Derek has created a very comprehensive beginners guide that covers almost everything from purchasing and building the hardware, to finding and tracking the satellites, to setting up the software and decoding images. He notes that an RTL-SDR can be used as the receiver, and that a WiFi dish with GOES SAWBird LNA can work, although the difficult tracking requirements are still there so a smaller offset dish with custom helix feed might be preferred. Derek also provides useful tips, like the fact that the NOAA15 HRPT signal is quite a lot weaker than others.
Thanks to a tweet by @rf_hacking we recently came across an interesting project called "r2cloud". This is an open source program provided on a ready to use image for the Raspberry Pi that can be used to set up an automated satellite recording station for NOAA APT and Meteor LRPT signals, as well as for CubeSats.
The software presents a web based user interface that is easy to setup and view decoded images on. It appears that the software also communicates with a public server that can aggregate and log your data, and also provide it to SatNOGS and provide FunCube satellite telemetry to FunCube Warehouse.
Russian weather satellite Meteor M2 is a popular reception target for RTL-SDR radio enthusiasts, as it allows you to receive high resolution images of the Earth. However, currently it appears to be exhibiting orientation issues, causing off center and skewed images and sometimes poor/no reception. Russian blog "aboutspacejornal", writes that the orientation of the satellite can sometimes be restored presumably by a reset command from Earth, but shortly after goes back into uncontrolled rotation.
These sorts of off-axis images were commonly received from the older decommissioned Meteor-M1 satellite, which woke up from the dead in 2015. The resurrection was speculated to be from the batteries shorting out, allowing power to directly flow from the solar panels while in full sunlight. These days Meteor-M1 is no longer transmitting.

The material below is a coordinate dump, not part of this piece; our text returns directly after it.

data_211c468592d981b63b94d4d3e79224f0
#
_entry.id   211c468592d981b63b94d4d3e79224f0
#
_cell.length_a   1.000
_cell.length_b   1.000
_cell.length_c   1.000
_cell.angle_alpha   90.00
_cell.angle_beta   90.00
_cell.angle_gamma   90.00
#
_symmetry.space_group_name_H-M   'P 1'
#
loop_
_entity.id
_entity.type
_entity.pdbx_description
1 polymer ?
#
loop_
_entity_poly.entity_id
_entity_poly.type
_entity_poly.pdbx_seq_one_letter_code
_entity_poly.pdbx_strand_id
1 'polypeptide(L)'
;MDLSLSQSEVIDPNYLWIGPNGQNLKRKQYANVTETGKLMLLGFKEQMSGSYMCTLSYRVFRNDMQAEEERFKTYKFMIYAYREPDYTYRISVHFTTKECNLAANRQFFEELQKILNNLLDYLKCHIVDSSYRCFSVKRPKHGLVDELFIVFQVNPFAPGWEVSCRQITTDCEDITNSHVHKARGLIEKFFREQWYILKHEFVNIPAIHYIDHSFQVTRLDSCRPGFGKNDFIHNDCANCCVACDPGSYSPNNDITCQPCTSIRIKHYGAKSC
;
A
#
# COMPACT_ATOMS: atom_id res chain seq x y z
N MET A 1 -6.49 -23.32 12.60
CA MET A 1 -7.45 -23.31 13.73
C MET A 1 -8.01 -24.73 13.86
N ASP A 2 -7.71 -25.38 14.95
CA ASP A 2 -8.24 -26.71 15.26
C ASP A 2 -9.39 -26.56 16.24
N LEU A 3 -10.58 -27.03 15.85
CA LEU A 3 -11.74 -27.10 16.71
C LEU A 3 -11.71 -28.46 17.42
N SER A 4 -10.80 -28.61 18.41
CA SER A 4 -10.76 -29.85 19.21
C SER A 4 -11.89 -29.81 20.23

Hopefully Meteor-M2 can be fixed, but if not, Meteor M2-2 is due to be launched on July 5 which should also have an LRPT signal that can be received easily with an RTL-SDR. Hopefully the launch is more successful than the November 2017 launch of Meteor M2-1 which unfortunately was a complete loss as it failed to separate from the rocket.
Over on GitHub dbdexter-dev has released a new lightweight and open source Meteor M2 demodulator. Meteor M2 is a Russian weather satellite that transmits images down in the digital LRPT format. This provides much higher resolution images compared to the NOAA APT signals. With an RTL-SDR, appropriate satellite antenna and decoding software it is possible to receive these images.
This new lightweight demodulator may be especially useful for single board PCs like the Raspberry Pi. Previously, on Linux GNU Radio based demodulators have been used, and GNU Radio isn't exactly a light weight piece of software. To use the software you first need to record an IQ file of the Meteor M2 LRPT signal, downsample the IQ file to 140 kHz (if required), then pass it into the demodulator. This will spit out an 8-bit soft-QPSK file which can be used with LRPTofflinedecoder (now known as M2_LRPT_Decoder) on Windows or meteor_decoder on Linux to generate an image.